Dr. Derrell Peel, Oklahoma State University Extension Livestock Marketing Specialist, offers his economic analysis of the beef cattle industry. This analysis is a part of the weekly series known as the "Cow Calf Corner" published electronically by Dr. Peel and Dr. Glenn Selk. Today, Dr. Peel highlights the latest statistics showing fewer imported cattle from Mexico and Canada, which he says could indicate signs of retention and herd rebuilding.
"Total U.S. cattle imports were down 7.4 percent in March compared to one year ago. Monthly imports of cattle from Mexico were down about one percent while cattle imports from Canada were down 17 percent year over year. For the first three months of the year total cattle imports from Mexico are up 24.3 percent while imports from Canada are down 18.5 percent leading to a combined year-to-date cattle import total up 5.6 percent compared to the same period one year ago. Total annual cattle imports from Mexico and Canada in 2016 were 1.71 million head, down 13.9 percent from the 2015 total, and the lowest total cattle imports since 2004.
"Annual cattle imports from Mexico decreased 18.3 percent year over year in 2016 to a total of 943,043 head. However, monthly cattle imports from Mexico increased year over year from last November until the slight decrease in the latest March data. Stronger U.S. cattle markets and the sharp devaluation of the Mexican Peso following the election both contributed to the increases from November through February. For the 3-month year-to-date total, steer imports from Mexico are up 17 percent year over year. Most of the increase is in lighter-weight steers (under 450 pounds). This may indicate that steers are being exported earlier rather than waiting until weights are heavier later in the year. Imports of spayed heifers from Mexico are nearly double, up 98.1 percent, from the same period one year ago. For the year-to-date, heifers account for 14.9 percent of total Mexican cattle imported compared to 9.4 percent one year ago. Last year’s heifer export rate was lower than is typical and suggested more heifer retention and herd rebuilding. However, the current rate may indicate that heifer retention in Mexico is slowing. Despite increased imports of Mexican cattle in January and February, the data suggest that exports were somewhat front-loaded early in the year and will not continue to increase year over year. March imports were about equal to last year and preliminary weekly data for April indicates a significant year over year decrease in imports of Mexican cattle.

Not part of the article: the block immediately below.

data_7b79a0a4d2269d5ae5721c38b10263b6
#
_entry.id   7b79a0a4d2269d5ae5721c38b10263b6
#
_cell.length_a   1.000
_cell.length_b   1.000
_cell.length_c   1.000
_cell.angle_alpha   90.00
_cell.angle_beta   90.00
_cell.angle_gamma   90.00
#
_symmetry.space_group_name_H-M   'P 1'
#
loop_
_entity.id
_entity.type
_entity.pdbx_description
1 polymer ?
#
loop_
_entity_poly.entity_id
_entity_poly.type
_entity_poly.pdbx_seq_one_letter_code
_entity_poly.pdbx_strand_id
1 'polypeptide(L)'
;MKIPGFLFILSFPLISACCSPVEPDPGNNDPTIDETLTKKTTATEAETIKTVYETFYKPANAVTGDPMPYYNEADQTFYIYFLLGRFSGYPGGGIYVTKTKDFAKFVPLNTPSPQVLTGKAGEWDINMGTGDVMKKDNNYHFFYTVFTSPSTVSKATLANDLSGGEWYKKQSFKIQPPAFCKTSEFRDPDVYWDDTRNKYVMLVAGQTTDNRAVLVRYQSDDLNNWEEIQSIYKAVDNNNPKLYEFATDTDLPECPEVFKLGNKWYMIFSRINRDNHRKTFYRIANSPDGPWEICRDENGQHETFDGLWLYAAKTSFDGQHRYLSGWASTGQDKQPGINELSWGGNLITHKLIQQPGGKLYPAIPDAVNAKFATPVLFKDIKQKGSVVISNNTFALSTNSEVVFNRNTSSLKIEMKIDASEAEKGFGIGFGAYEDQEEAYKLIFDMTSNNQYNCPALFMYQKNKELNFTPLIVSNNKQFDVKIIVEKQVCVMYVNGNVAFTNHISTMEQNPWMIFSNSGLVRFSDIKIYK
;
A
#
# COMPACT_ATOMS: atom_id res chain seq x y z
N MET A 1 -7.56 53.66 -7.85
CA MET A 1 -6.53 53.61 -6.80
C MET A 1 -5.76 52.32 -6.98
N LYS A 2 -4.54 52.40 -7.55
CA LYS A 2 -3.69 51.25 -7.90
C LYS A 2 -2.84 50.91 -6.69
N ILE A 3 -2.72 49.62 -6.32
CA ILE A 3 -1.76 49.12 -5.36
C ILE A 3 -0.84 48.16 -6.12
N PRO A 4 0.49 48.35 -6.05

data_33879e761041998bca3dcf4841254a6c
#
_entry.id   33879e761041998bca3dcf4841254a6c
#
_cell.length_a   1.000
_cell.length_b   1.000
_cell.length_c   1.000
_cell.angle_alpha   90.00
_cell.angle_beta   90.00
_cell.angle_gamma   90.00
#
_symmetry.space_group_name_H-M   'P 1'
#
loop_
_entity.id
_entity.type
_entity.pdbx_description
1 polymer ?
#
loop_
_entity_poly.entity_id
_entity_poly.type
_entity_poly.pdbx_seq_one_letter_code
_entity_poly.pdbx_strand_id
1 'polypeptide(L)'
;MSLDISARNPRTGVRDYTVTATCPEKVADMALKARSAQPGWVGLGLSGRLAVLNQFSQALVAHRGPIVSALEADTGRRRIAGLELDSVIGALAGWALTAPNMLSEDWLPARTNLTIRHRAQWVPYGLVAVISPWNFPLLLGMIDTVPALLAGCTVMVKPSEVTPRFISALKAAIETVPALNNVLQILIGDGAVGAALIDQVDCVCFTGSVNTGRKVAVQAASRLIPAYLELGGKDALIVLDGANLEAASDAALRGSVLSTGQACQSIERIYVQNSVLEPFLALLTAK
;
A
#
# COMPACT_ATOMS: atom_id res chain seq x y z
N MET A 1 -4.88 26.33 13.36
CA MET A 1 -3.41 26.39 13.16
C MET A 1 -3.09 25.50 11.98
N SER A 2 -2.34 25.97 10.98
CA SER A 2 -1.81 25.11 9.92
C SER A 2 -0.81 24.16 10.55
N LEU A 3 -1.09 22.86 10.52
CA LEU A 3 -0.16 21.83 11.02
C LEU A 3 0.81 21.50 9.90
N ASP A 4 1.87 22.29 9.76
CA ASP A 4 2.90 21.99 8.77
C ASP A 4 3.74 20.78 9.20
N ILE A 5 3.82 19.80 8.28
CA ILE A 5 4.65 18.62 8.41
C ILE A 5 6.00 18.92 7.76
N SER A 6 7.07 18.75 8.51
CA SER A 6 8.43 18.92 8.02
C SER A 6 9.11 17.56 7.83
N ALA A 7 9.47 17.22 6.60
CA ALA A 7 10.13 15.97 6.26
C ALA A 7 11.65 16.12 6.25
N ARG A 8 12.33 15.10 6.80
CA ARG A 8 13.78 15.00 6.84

Cattle imports from Canada totaled 764,970 head in 2016, down 7.8 percent from 2015. Cattle imports from Canada include feeder steers and heifers, slaughter steers and heifers, and slaughter cows and bulls. In 2017, year-to-date total slaughter cattle imports from Canada are down 15.0 percent including a 40.9 percent decrease in slaughter cows and a 14.9 percent decrease in slaughter heifers year over year.